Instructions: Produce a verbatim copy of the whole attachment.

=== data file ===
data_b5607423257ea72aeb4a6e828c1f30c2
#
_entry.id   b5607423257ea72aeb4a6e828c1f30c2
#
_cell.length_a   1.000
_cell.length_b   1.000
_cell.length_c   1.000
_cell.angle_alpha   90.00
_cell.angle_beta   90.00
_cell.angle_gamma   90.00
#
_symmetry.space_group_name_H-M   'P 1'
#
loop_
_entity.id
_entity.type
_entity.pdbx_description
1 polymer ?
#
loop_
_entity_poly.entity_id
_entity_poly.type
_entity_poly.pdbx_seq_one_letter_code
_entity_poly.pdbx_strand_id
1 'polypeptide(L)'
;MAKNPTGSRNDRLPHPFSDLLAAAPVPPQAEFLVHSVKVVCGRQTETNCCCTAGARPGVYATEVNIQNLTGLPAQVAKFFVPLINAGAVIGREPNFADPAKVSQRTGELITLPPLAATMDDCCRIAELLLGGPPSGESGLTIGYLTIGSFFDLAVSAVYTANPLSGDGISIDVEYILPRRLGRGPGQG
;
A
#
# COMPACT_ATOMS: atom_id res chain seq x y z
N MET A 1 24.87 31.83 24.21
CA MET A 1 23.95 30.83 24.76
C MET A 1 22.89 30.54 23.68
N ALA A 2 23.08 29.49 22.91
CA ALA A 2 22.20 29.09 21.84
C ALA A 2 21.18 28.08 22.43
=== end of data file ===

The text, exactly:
data_b5607423257ea72aeb4a6e828c1f30c2
#
_entry.id   b5607423257ea72aeb4a6e828c1f30c2
#
_cell.length_a   1.000
_cell.length_b   1.000
_cell.length_c   1.000
_cell.angle_alpha   90.00
_cell.angle_beta   90.00
_cell.angle_gamma   90.00
#
_symmetry.space_group_name_H-M   'P 1'
#
loop_
_entity.id
_entity.type
_entity.pdbx_description
1 polymer ?
#
loop_
_entity_poly.entity_id
_entity_poly.type
_entity_poly.pdbx_seq_one_letter_code
_entity_poly.pdbx_strand_id
1 'polypeptide(L)'
;MAKNPTGSRNDRLPHPFSDLLAAAPVPPQAEFLVHSVKVVCGRQTETNCCCTAGARPGVYATEVNIQNLTGLPAQVAKFFVPLINAGAVIGREPNFADPAKVSQRTGELITLPPLAATMDDCCRIAELLLGGPPSGESGLTIGYLTIGSFFDLAVSAVYTANPLSGDGISIDVEYILPRRLGRGPGQG
;
A
#
# COMPACT_ATOMS: atom_id res chain seq x y z
N MET A 1 24.87 31.83 24.21
CA MET A 1 23.95 30.83 24.76
C MET A 1 22.89 30.54 23.68
N ALA A 2 23.08 29.49 22.91
CA ALA A 2 22.20 29.09 21.84
C ALA A 2 21.18 28.08 22.43